Looking for Perfection: What is the Perfect Workout?
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Looking for Perfection: What is the Perfect Workout?

This is a response to a reader's request. Thank you for asking! Keep those requests rolling in.

Some people look for magic workout formulas to have the "perfect" workout. Some people are like random ions, pinging around from exercise to exercise with no real concept of what they need. Others seem to have their workouts together, with the right mix of cardio, strength, and flexibility to optimize the results of health and fitness goals.

What is the ideal blend of exercises to achieve the best results? It all depends.There are basic guidelines to follow for cardiovascular exercise, strength training, and flexibility work. Advanced workouts have variations from those basics. For cardiovascular exercise, the Physical Activity Guidelines for Americans say that important health benefits come from doing at least 150 minutes, or 2 hours and 30 minutes a week of moderate intensity aerobic activity. It could also consist of 75 minutes of vigorous intensity or an equal combination of moderate and vigorous intensity of aerobic activity.  The basic cardio intensity is 65-85% of your maximum heart rate for healthy individuals. Of course, how this plays out for you will depend on your health, goals, and preferences.

For strength training, the general recommendations are to do 60-70% of your 1-rep max for most exercisers (new and intermediate) for 2-3 days per week on alternating days. Each workout session should consist of 2-4 sets of 8-12 repetitions. My preference is10-15 repetitions in 1-3 sets for someone who was sedentary and is totally new at lifting weight, then work them up to 8-12 reps per set.Rest times should be 2-3 minutes between sets and 2 days between strength training sessions for muscle recovery. It is important to work from larger muscle groups to smaller muscle groups, doing multi-joint exercises before single joint exercises. Each lift can be done in a 2 second lift/press to a 4 second release/lowering of the weight. BREATHE! Exhale on the push,pull, or lift, inhale on the release/lowering of the weight. How this actually looks for you depends on your health, previous exercise level, and  your age. Image by Scott Webb on Unsplash.com.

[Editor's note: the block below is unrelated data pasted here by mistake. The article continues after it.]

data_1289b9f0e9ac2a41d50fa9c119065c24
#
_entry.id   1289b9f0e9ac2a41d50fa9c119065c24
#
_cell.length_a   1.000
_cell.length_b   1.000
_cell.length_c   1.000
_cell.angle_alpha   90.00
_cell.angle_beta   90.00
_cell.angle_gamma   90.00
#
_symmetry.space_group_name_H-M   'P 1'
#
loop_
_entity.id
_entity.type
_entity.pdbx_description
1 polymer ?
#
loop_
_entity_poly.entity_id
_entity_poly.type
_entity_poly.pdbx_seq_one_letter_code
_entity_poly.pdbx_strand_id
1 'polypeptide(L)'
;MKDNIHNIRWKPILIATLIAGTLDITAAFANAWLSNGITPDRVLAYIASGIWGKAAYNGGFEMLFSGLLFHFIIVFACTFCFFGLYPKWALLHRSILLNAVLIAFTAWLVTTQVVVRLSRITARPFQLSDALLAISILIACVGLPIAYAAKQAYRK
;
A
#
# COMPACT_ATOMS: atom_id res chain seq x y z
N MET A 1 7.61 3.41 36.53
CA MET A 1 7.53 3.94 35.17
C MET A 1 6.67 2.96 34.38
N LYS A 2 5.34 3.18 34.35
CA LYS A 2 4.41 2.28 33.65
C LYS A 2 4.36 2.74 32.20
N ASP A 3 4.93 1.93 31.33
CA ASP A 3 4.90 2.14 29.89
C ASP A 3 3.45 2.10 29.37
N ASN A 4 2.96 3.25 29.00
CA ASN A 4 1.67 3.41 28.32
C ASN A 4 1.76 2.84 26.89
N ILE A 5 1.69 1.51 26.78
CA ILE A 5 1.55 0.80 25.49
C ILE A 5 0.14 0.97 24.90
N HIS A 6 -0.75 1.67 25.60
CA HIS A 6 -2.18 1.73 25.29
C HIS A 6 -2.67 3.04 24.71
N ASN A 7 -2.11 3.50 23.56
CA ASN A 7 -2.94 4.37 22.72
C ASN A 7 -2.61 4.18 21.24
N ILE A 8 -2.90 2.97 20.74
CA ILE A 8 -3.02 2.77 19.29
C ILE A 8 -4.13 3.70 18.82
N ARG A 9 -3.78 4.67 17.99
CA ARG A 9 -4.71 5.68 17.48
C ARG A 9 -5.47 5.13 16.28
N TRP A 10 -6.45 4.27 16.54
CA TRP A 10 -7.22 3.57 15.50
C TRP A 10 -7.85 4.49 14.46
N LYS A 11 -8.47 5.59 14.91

For flexibility, it is recommended to hold each stretch for 10-30 seconds (30-60 seconds for older adults) for 2-4 times daily after warming up if done alone or after your workout cool-down. Stretches should be done for each major muscle group, but can or should include minor muscle areas if tense or somewhat painful (pulling sensation).

Char's starter workouts often look like this:

Warm-up      5-10 minutes

Cardio          20-30 minutes

Functional training (multi-muscle group strength)     3-5 exercises

Single muscle group strength     1-2 sets of 10-15 reps

1-3 balance exercises held for 10-30 seconds each, 1-2 reps each

Cool-down     5-10 minutes

Stretch 6-8 stretches for     10-30 seconds each

I do adjustments within this framework depending on my client's goals, needs, preferences, strengths, and weakness.

The best way to find out what you need depends on your goals, preferences, and knowing what you can do through fitness testing. Get an appointment with a personal trainer for fitness assessment and testing so you can find out what your weaknesses and strengths to optimize your exercise performance. Sorry so dry and "clinical" but the best way to give this to is you straight.Not all workouts are one-size fits all, but the guidelines are important for safe, effective exercise.

May God bless you!


Resource: NETA The Fitness Professional's Manual copyright 2014 by The National Exercise Trainers Association.


#exercise #fitness #weightloss

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